Tighter standards needed
Do current standards for wireless radiation adequately protect our families? Not according to Uloma Igara Uche and Olga Naidenko, writing in the July issue of the journal Environmental Health.‘ Radiofrequency radiation can elicit carcinogenic, genotoxic, reproductive, developmental, neurological, and cognitive effects,’ the authors said. ‘Continuously increasing exposure to radiofrequency radiation from wireless communication devices and sources brings urgency to the question of health-protective limits for such exposures.’ In their paper, the authors analysed data from two large, long-term animal experiments—one by the US National Toxicology Program (NTP) and the other by Italy’s Ramazzini Institute. The NTP study found that rodents exposed to wireless radiation prenatally and long-term (for two years) had increased rates of cardiac, genetic and cancerous damage. The Ramazzini study found that rats exposed for their entire lifetime (prenatally and to death) had higher rates of schwannomas of the heart. Using this data, the authors calculated the exposure dose at which these problems developed. They applied the ten-fold safety factory that is usually applied to translate data from animals to humans; another ten-fold safety factor to account for differences in the human population, and a 5-fold safety factory to apply the data to children, who are generally thought be more sensitive to environmental stresses than adults. The results showed that current US standards are not sufficiently protective.The limits Uche and Olga V Naidenko derived are very much lower and are given as Specific Absorption Rates (SARs), ie how much radiation is absorbed by tissues. For adults, they arrived at a limit of 2 to 4 milliWatts per kg (mW/kg), 20 to 40 times lower than the existing US limit and less than international limits of the International Commission on NonIonizing Radiation Protection (ICNIRP), followed by Australia. For children, they arrived at a limit of 0.2—0.4 mW/kg. ‘Both technology changes and behavior chances may be necessary to achieve these lower exposure levels. Simple actions, such as keeping the wireless devices farther away from the body, offer an immediate way to decrease RFR [radiofrequency radiation] exposure for the user.’Uloma Igara Uche and Olga V. Naidenko, ’Development of health-based exposure limits for radiofrequency radiation from wireless devices using a benchmark dose approach ‘, Environ Health (2021) 20:84 https://doi.org/10.1186/s12940-021-00768-1; https://ehjournal.biomedcentral.com/track/pdf/10.1186/s12940-021-00768-1.pdfWhat you can do Set up radiation-free alternatives to wireless devices. Make your home safe with our new online course, Your Electromagnetic-safe Home Book a phone consultation to find answers to your questions here. What else you can doIf you found the information above of interest, please forward this email to others. If you’d like more information, you can download our latest issue of EMR and Health here. If you’ve been sent this message by a friend and would like to subscribe to future updates, you can do that here.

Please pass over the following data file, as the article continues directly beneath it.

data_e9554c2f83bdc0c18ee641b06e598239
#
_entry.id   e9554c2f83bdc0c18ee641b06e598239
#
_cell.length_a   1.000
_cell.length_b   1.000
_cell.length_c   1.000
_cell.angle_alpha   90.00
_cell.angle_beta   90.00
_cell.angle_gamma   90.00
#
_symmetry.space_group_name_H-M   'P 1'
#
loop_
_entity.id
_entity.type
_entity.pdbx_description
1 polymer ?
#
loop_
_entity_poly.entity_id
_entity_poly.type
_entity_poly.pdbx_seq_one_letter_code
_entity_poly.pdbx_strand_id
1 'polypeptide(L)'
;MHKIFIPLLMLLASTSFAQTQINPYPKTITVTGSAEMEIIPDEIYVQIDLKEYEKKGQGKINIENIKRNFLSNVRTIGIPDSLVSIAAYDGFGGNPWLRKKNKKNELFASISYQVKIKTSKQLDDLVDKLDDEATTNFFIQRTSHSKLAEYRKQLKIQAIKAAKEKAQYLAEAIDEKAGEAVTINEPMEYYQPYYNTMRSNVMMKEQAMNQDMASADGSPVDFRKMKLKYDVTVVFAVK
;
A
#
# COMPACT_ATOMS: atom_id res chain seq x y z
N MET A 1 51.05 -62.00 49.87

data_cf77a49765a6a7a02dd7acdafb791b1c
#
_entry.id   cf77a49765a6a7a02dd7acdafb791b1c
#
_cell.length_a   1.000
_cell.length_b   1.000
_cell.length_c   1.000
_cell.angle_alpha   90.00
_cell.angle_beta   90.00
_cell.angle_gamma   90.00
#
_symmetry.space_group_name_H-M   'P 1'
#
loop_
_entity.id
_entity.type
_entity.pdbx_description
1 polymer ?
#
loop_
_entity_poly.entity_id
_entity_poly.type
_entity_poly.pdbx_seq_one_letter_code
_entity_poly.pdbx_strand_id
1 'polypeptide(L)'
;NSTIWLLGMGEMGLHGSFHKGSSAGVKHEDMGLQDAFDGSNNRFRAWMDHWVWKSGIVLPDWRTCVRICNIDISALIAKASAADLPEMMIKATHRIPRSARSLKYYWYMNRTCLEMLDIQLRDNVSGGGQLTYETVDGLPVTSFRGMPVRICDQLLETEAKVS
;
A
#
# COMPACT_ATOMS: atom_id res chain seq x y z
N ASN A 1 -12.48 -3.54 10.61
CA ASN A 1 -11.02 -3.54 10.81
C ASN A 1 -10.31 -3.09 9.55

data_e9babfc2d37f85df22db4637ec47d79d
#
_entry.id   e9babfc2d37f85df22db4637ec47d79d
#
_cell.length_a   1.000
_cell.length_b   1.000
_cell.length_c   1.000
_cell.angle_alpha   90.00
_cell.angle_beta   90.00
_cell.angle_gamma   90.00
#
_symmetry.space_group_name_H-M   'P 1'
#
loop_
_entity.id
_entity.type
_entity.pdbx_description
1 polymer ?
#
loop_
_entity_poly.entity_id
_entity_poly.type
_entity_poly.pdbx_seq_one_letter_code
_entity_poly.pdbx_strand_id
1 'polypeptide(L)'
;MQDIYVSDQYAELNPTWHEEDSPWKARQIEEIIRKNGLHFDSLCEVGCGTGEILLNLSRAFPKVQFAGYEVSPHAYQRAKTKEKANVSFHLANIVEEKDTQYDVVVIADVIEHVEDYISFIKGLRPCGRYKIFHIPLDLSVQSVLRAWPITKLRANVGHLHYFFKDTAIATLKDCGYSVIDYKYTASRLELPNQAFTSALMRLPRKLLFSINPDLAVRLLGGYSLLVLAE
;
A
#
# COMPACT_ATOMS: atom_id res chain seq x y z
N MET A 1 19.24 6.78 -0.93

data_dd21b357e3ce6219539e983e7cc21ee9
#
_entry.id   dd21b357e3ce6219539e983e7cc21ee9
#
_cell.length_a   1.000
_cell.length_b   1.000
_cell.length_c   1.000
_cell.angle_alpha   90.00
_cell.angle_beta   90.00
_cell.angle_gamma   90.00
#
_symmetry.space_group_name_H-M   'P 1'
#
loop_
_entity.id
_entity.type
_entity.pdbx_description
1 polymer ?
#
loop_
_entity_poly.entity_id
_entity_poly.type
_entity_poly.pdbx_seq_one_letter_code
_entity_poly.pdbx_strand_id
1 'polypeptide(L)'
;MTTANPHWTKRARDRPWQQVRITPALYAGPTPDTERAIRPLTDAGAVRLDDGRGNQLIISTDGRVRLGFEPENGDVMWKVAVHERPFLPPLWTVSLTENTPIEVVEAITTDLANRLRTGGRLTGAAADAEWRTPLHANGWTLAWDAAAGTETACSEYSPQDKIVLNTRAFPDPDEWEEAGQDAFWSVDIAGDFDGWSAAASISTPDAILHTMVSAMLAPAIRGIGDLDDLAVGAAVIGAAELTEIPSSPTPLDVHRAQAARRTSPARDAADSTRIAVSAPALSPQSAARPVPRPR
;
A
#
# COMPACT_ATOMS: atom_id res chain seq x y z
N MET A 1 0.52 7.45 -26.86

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|LAKE TAHOE LAWSUIT UPDATE|
We have before us a rare opportunity to win a landmark federal lawsuit against the telecom industry.
For years, dedicated public health and environmental activists have undertaken Herculean efforts to challenge the placement of inappropriately sited wireless infrastructure near homes and schools. While activists have had some success in defeating specific proposed installations, we need some big legal wins under our belt to change the nature of telecom’s game.
The South Lake Tahoe federal lawsuit is the one that could do it.
More than 100 unregulated, radiation-emitting 5G antennas have already been installed throughout the area and the Tahoe Regional Planning Agency (TRPA) wants to approve the construction of a 112-foot Verizon cell tower smack in the middle of a beloved bald eagle habitat!
Thanks to the Telecommunications Act of 1996, environmental concerns cannot usually be considered by the courts when it comes to wireless infrastructure. But because Tahoe is a federally protected area, the state preemption rules imposed by the Telecommunications Act do not apply. Thus, environmental concerns related to wireless telecommunications facilities can — for the first time — be considered in federal court.
On November 24, 2020, a legal team from the National Institute for Science, Law and Public Policy (NISLAPP) filed a lawsuit against the TRPA, Verizon Wireless, the Tahoe Prosperity Center, Inc., and a South Lake Tahoe property owner. If successful, the case will protect the lake from future wireless infrastructure deployments. It could even set legal precedent for our national parks and other sensitive environments across the country.
The NISLAPP attorneys feel so strongly about this case that they have been subsidizing the work for months out of their own pockets. Unfortunately, the scarce funds for this case have run dry with more than $100,000 spent on legal fees to date.
The legal team is currently seeking $7,500 in legal and attorney fees to cover the cost of preparing for and appearing at the October 14 hearing. This hearing will be a critical juncture in the case.